Raising Awareness About Kids, Cars, and Heatstroke

July 31 Is National Heatstroke Prevention Day.

The National Highway Traffic Safety Administration (NHTSA) and SafeKids.org are asking you to help raise awareness about the dangers of kids and cars through a concerted day-long social media conversation on July 31.

heatstrokeHere’s what NHTSA and SafeKids.org have to say, “As summer temperatures rise, the dangers for kids left in hot vehicles increases exponentially. NHTSA and SafeKids are reaching out to state and local safety partners and to parents, as well as other caregivers asking all, if possible,  to tweet and post on Facebook every hour on the hour from 10 a.m. to 5 p.m Eastern Time. @NHTSA.gov will be using the hash tag *#heatstroke *on all its social media posts and asks you to do the same.”

Sample posts for Facebook

>> No child should die of #heatstroke from being left alone in a hot car!

>> If you see a child alone in a hot vehicle, call 911 or your local emergency number immediately. If the child is in distress due to heat, get that child out as quickly as possible. Cool the child rapidly by spraying the child with cool water or with water from a garden hose (an ice bath isn’t necessary nordesirable). Visit www.safercar.gov/heatstroke http://www.safercar.gov/heatstroke ] for more information.

Sample tweets for Twitter

>> A child’s body absorbs more heat on a hot day than an adult’s does. Where’s Baby? Look before you lock! #heatstroke

>> High body temperatures can cause a child permanent injury or even death. Where’s Baby? Look before you lock! #heatstroke

>> 10 minutes is all it takes for a car to reach deadly temperatures w/ a child locked inside. www.safekids.org/heatstroke [ http://www.safercar.gov/heatstroke

>> Remember to never leave your child alone in a car – even for a minute! Please RT www.safekids.org/heatstroke [ http://www.safercar.gov/heatstroke ] #heatstroke

>> San Francisco State Univ.: In 52% of cases, a child was “forgotten” by the caregiver.Where’s Baby? Look before you lock! #heatstroke

>> Did u know? In more than 29% of cases, kids got into vehicles on their own. Where’s Baby? Look before you lock! #heatstroke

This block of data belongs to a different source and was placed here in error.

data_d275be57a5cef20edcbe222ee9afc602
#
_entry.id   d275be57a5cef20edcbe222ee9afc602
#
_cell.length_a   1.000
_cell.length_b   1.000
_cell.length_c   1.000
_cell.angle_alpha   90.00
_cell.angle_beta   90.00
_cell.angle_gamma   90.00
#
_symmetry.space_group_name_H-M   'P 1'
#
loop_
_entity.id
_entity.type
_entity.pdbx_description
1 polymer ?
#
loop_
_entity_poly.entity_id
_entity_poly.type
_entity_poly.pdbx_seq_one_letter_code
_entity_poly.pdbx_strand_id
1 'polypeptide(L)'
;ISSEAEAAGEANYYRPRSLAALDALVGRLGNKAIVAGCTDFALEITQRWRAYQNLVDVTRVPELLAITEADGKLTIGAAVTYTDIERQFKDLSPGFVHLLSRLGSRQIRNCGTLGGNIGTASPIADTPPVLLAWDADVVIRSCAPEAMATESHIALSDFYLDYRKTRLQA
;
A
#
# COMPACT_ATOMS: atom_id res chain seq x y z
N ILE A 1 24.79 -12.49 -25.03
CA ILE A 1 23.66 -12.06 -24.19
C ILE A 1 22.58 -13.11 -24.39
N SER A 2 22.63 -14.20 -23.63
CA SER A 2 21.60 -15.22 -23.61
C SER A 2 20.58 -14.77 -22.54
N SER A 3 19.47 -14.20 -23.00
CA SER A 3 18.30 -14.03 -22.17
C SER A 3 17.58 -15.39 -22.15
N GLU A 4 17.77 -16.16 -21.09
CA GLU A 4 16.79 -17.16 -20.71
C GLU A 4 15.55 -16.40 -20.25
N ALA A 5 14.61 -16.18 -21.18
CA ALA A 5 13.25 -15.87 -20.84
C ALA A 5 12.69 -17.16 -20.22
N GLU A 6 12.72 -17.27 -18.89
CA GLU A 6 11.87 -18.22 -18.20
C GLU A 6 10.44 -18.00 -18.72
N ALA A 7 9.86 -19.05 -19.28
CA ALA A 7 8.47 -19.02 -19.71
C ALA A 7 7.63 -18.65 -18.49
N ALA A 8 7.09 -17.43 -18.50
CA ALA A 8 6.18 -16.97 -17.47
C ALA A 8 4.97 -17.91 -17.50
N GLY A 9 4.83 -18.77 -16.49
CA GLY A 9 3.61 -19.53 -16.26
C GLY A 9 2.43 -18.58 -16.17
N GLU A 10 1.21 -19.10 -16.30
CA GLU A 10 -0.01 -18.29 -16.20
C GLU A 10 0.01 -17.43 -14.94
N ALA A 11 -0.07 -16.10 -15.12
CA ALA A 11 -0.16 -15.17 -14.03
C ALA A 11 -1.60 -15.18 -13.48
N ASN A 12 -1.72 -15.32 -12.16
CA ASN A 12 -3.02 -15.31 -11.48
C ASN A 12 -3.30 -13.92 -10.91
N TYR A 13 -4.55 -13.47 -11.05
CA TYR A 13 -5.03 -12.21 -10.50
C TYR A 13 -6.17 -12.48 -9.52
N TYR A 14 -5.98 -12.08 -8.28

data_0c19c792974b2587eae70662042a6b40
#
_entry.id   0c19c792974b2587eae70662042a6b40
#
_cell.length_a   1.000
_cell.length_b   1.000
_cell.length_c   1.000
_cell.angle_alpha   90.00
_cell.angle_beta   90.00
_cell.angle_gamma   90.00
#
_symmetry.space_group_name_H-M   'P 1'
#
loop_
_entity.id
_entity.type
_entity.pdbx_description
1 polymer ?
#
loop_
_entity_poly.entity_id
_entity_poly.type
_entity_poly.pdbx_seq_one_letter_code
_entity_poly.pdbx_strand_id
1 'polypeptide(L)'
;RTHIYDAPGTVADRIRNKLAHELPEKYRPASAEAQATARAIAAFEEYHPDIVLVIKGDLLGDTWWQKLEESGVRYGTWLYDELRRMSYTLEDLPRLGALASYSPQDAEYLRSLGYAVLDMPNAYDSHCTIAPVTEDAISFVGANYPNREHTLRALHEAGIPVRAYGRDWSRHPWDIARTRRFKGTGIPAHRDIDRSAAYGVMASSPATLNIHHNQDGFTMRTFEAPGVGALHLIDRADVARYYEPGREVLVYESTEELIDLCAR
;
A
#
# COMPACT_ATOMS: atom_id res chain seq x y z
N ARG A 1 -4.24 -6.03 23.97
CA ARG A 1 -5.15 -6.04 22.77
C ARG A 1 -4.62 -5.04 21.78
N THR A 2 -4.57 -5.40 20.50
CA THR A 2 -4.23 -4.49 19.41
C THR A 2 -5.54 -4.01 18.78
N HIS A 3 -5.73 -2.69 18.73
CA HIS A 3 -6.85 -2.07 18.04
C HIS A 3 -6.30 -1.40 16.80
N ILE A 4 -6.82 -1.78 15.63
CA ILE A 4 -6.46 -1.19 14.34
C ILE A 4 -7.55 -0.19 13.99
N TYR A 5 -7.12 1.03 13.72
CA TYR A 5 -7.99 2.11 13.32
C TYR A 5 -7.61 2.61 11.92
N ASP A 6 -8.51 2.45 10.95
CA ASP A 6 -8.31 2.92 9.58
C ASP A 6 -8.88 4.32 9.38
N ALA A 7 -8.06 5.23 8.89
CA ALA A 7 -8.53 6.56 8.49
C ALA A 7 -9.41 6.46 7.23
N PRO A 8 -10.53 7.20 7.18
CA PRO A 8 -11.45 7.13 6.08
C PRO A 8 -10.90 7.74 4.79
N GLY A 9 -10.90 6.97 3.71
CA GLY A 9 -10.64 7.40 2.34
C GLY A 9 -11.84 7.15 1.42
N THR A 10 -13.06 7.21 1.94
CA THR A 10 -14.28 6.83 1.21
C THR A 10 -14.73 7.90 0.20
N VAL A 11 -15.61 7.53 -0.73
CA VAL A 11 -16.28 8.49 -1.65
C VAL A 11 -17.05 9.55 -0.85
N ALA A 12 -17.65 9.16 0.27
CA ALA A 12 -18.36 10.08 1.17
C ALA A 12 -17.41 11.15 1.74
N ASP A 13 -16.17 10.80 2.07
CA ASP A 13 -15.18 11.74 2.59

>> Want to help us prevent #heatstroke deaths of children in hot vehicle? Visitwww.safercar.gov/heatstroke [ http://www.safercar.gov/heatstroke ]

Forward this email to your followers/readers and encourage anyone interested in child passenger safety to join our conversation on Facebook

http://www.facebook.com/NHTSA ] and Twitter [ http://www.twitter.com/@nhtsagov .



Camp Health SafetyTips

Health Day News recently reported campthe following health safety tips for parents sending their children to summer camp.

Regular hand washing and proper hygiene are essential to avoiding common summer-camp health issues such as lice, pinworm and bathing-suit dermatitis, according to a former summer camp physician.

Dr. Alfred Scott Lea, now a professor of infectious disease at the University of Texas Medical Branch at Galveston, stated that making sure cuts and abrasions are clean is particularly important around lakes and rivers, where bacteria can cause potentially dangerous wound infections.

“Some of what kids encounter at camp and parents must endure — from colds and viruses to broken bones — is often just part of being a kid,” Lea said in a university news release. “But parents can take steps to help make their child’s summer as healthy and painless as possible. A little prep work, such as packing the right essentials and communicating with the camp nurse, can go a long way toward avoiding the most common problems.”

Lea suggested other ways to prepare children for potential health hazards, including: